Cleaning up your online life: old blogs

Spring is just around the corner: forget spring cleaning—how often do you go around and clean up your online life? Today I want to talk about cleaning up your old blogs.

Wendy told me about a website for the Great Dane dog breed, and she told me that the founder of the website passed away last year. What disturbed me is if you visit the site there’s nothing to indicate that the founder is no longer alive. I’ve thought about how I’d want my online life to be handled when I’m not around—I try to keep an up-to-date list of my email addresses and their passwords, and the passwords to other important online sites for this reason.

Morbidness aside, my bigger issue is that I’m a recovering hoarder, so I have blogs in various locations and they’re still online, almost 10 years later:

  • Diaryland: Between 2002 and 2005 I ran two blogs there
  • Xanga: I kept a blog there from 2005-2007
  • Movable Type: I ran a blog using this software between 2004 and 2006, and I’ve never cried so much over the tech side of running a blog like I did when trying to create a design for that blog. My sister will sometimes refer to my Movable Type days, just to get a rise out of me!
  • WordPress: I started using WordPress in 2006 and ran a personal blog very consistently until I started this blog, also on WordPress in 2008. I used wordpress.com initially for this blog and for the single ladies blog (2009-2012), but have merged both into this blog. WordPress is the best!

Because blogging is free, and the internet has a seemingly limitless capacity, we aren’t inclined to be tidy with our blogs: there are hundreds of thousands (if not millions) of blogs that have one or two blog entries, or no blog posts at all—the author, full of excitement, started a blog and things fizzled out shortly thereafter. It happens, no big deal, but what doesn’t seem to happen so often is the would-be blogger going back to clean up the blog once he or she realizes that blogging isn’t for them, or dealing with the old blogs once she’s moved on to a new location (ahem).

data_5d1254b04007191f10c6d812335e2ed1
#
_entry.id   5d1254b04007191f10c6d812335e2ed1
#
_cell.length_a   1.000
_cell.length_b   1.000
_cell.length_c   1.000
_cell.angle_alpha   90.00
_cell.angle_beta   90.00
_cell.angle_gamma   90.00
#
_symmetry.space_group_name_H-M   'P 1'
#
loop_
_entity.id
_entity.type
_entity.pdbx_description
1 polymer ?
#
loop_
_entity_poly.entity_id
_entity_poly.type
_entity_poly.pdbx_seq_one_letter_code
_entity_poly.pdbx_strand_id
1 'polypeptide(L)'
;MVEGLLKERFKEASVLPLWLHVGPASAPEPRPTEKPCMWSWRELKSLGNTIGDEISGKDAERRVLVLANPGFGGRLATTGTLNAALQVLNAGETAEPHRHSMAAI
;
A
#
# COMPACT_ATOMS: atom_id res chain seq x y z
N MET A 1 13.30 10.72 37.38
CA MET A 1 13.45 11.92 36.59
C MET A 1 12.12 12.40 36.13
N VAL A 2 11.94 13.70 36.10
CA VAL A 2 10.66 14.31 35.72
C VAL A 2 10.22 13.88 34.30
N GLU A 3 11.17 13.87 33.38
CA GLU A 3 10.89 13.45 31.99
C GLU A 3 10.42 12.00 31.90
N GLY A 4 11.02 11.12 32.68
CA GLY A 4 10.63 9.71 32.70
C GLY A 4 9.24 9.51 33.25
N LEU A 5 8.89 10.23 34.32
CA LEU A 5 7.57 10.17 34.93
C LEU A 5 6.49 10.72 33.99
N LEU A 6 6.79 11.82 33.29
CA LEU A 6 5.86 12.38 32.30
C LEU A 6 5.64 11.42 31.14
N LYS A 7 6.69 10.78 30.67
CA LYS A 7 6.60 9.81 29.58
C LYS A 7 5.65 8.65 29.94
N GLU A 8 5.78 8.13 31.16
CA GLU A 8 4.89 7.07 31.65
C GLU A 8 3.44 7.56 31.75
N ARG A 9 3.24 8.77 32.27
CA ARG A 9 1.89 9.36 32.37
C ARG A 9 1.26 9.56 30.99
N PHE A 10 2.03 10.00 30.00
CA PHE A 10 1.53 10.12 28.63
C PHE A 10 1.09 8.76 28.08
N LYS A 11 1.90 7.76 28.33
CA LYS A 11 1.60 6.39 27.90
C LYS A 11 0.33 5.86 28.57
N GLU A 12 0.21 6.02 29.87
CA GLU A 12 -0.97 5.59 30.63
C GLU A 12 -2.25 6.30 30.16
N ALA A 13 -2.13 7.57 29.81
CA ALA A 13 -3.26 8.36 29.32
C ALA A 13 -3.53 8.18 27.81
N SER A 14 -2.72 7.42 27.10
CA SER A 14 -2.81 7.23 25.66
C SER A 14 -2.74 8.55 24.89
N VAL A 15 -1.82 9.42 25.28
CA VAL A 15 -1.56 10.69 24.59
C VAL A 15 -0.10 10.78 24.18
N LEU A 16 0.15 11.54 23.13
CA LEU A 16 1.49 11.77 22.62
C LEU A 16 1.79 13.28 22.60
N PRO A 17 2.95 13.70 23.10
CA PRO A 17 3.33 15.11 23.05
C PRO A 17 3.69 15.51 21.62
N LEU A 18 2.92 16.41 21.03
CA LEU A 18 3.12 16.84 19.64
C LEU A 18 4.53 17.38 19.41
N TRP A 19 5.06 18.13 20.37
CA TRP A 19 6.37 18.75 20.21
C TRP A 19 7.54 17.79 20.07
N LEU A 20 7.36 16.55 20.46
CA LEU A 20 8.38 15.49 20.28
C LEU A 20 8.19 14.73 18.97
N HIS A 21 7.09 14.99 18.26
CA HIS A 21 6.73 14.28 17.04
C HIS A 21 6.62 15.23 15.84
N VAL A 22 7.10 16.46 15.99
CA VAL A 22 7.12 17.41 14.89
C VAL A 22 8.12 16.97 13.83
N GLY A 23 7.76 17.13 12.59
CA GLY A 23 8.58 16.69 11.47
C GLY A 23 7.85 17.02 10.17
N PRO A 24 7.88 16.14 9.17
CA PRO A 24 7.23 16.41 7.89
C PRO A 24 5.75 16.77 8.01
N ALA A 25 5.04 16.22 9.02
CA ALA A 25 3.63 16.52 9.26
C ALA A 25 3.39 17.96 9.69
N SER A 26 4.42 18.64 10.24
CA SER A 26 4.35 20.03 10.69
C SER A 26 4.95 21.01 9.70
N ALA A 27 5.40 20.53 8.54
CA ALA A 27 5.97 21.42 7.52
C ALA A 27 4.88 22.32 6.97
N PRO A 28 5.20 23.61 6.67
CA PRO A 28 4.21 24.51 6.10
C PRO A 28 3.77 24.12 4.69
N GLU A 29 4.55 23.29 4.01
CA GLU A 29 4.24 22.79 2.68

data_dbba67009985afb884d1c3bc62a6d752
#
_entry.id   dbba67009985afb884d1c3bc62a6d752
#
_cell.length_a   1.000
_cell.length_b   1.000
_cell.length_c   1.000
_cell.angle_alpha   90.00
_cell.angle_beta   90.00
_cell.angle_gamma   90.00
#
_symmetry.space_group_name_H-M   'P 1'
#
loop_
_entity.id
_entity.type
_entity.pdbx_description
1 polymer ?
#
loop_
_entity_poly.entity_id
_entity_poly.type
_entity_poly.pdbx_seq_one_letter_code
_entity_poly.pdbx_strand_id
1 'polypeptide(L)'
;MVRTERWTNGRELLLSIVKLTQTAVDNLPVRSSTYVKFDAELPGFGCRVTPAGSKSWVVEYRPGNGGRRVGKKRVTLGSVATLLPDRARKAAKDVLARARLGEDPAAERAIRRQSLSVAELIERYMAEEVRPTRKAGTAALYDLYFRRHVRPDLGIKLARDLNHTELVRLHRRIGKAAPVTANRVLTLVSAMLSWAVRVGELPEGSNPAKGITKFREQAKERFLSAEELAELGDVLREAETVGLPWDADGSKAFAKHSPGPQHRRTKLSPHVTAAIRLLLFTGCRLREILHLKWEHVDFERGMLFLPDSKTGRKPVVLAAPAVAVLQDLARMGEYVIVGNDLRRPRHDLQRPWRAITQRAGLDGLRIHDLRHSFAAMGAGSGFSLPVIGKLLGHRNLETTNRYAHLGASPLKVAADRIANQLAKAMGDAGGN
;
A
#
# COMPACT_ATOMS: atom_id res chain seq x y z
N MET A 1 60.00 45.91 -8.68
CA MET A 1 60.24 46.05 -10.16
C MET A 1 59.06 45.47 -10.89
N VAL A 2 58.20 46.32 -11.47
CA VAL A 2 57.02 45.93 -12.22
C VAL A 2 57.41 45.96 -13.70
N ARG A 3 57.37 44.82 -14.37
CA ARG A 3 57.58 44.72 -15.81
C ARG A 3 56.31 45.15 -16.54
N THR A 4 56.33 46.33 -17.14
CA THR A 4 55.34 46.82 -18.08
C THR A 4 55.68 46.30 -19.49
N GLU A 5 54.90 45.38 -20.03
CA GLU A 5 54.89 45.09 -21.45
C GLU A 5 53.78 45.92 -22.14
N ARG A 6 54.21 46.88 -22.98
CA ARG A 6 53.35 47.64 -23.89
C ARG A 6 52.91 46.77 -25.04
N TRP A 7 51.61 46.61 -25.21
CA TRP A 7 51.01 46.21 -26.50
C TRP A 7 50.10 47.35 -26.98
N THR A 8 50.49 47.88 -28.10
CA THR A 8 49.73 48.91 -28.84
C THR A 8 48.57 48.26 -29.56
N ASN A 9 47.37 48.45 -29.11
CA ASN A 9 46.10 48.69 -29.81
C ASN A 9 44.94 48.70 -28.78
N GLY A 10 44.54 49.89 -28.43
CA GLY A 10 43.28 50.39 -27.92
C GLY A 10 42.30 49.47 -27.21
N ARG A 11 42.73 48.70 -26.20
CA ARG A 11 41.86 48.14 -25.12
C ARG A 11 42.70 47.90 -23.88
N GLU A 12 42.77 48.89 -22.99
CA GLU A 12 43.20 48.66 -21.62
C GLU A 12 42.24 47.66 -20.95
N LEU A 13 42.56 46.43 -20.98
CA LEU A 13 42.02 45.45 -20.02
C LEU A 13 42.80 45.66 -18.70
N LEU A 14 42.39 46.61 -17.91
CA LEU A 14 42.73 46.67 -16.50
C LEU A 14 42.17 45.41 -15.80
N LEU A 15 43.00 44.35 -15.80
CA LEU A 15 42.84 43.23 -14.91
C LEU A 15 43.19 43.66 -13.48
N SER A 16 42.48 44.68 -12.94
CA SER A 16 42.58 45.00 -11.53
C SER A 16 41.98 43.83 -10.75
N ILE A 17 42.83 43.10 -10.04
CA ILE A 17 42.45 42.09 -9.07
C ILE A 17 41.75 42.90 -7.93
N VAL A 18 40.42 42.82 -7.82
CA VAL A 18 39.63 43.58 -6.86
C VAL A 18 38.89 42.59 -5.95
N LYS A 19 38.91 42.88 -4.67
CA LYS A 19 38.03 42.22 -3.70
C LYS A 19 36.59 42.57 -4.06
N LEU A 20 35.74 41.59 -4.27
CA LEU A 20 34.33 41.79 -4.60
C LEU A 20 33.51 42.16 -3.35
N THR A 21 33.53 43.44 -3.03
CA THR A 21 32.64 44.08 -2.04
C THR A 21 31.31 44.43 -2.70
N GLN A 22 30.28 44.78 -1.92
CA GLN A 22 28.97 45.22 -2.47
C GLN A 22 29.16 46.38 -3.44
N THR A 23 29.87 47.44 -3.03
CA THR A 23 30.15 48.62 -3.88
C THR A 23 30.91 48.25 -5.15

If you’ve stopped blogging completely, or you blog elsewhere, you may want to consider the following as you think of your online properties.

Do you want to keep your blog online, do you want to archive it offline, or do you want to trash it?

The third option is simplest: if you don’t want to keep those old blog posts you can just delete the entire blog (note: in some cases deleting the blog may mean giving up ownership of the name forever—if you love the blog name don’t delete your blog until you’re sure you can use the name again should you wish to!). If you want to keep your blog posts, you have to decide whether you want them offline (in which case you’ll need to download them and save them to your computer), or if you want the blog to remain online. If you keep the blog online, then you can decide if you want to keep it at its current location or, if you have a new online location, then you may want to consolidate it under your current blog name and address. Diaryland and Movable Type don’t seem to have an easy way to export your content but Xanga does.

I’ll be archiving my Diaryland and Xanga blogs offline, deleting all entries from my wordpress.com blogs, and pointing them to goodnaijagirl.com (since all those entries have already been imported to this site). I wouldn’t mind giving up the url for the single ladies blog, but I wouldn’t want someone to start a new blog at goodnaijagirl.wordpress.com so I’ll hang on to it.

The thought of only having active websites online sounds heavenly to me and I can’t wait to report that it’s all been taken care of.

But the old blogs could help someone if they remain online!